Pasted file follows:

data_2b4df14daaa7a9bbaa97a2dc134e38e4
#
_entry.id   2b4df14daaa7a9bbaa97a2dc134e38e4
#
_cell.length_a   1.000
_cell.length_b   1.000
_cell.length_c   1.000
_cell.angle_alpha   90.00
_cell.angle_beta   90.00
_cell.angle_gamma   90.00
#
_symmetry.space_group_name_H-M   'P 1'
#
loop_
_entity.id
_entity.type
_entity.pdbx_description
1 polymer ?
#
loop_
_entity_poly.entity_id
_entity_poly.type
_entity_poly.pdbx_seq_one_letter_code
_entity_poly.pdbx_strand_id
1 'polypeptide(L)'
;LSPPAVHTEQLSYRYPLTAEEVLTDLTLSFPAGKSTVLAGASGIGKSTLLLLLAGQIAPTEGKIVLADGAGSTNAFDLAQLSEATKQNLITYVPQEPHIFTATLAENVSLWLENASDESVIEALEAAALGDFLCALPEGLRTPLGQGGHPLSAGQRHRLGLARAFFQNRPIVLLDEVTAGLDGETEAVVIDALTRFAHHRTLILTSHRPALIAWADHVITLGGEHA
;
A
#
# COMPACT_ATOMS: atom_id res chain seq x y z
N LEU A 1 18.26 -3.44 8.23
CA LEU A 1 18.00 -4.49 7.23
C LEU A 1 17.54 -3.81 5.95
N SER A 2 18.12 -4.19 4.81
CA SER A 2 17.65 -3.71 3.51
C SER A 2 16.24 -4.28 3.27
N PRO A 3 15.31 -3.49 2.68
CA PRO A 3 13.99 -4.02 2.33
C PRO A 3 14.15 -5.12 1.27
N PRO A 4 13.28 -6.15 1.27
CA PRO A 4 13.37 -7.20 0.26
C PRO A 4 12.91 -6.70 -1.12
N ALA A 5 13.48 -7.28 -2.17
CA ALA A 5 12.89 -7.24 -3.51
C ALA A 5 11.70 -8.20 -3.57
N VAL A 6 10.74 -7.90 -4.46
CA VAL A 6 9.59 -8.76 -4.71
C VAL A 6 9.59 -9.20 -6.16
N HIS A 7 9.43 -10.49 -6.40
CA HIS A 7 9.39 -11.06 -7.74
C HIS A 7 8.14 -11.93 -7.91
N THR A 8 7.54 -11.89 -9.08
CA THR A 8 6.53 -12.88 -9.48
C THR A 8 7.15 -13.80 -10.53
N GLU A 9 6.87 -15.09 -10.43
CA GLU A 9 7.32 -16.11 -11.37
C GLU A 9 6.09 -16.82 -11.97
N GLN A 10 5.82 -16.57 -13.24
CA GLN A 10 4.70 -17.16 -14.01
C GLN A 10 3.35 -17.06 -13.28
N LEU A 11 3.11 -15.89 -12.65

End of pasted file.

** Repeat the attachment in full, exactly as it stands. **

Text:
data_2b4df14daaa7a9bbaa97a2dc134e38e4
#
_entry.id   2b4df14daaa7a9bbaa97a2dc134e38e4
#
_cell.length_a   1.000
_cell.length_b   1.000
_cell.length_c   1.000
_cell.angle_alpha   90.00
_cell.angle_beta   90.00
_cell.angle_gamma   90.00
#
_symmetry.space_group_name_H-M   'P 1'
#
loop_
_entity.id
_entity.type
_entity.pdbx_description
1 polymer ?
#
loop_
_entity_poly.entity_id
_entity_poly.type
_entity_poly.pdbx_seq_one_letter_code
_entity_poly.pdbx_strand_id
1 'polypeptide(L)'
;LSPPAVHTEQLSYRYPLTAEEVLTDLTLSFPAGKSTVLAGASGIGKSTLLLLLAGQIAPTEGKIVLADGAGSTNAFDLAQLSEATKQNLITYVPQEPHIFTATLAENVSLWLENASDESVIEALEAAALGDFLCALPEGLRTPLGQGGHPLSAGQRHRLGLARAFFQNRPIVLLDEVTAGLDGETEAVVIDALTRFAHHRTLILTSHRPALIAWADHVITLGGEHA
;
A
#
# COMPACT_ATOMS: atom_id res chain seq x y z
N LEU A 1 18.26 -3.44 8.23
CA LEU A 1 18.00 -4.49 7.23
C LEU A 1 17.54 -3.81 5.95
N SER A 2 18.12 -4.19 4.81
CA SER A 2 17.65 -3.71 3.51
C SER A 2 16.24 -4.28 3.27
N PRO A 3 15.31 -3.49 2.68
CA PRO A 3 13.99 -4.02 2.33
C PRO A 3 14.15 -5.12 1.27
N PRO A 4 13.28 -6.15 1.27
CA PRO A 4 13.37 -7.20 0.26
C PRO A 4 12.91 -6.70 -1.12
N ALA A 5 13.48 -7.28 -2.17
CA ALA A 5 12.89 -7.24 -3.51
C ALA A 5 11.70 -8.20 -3.57
N VAL A 6 10.74 -7.90 -4.46
CA VAL A 6 9.59 -8.76 -4.71
C VAL A 6 9.59 -9.20 -6.16
N HIS A 7 9.43 -10.49 -6.40
CA HIS A 7 9.39 -11.06 -7.74
C HIS A 7 8.14 -11.93 -7.91
N THR A 8 7.54 -11.89 -9.08
CA THR A 8 6.53 -12.88 -9.48
C THR A 8 7.15 -13.80 -10.53
N GLU A 9 6.87 -15.09 -10.43
CA GLU A 9 7.32 -16.11 -11.37
C GLU A 9 6.09 -16.82 -11.97
N GLN A 10 5.82 -16.57 -13.24
CA GLN A 10 4.70 -17.16 -14.01
C GLN A 10 3.35 -17.06 -13.28
N LEU A 11 3.11 -15.89 -12.65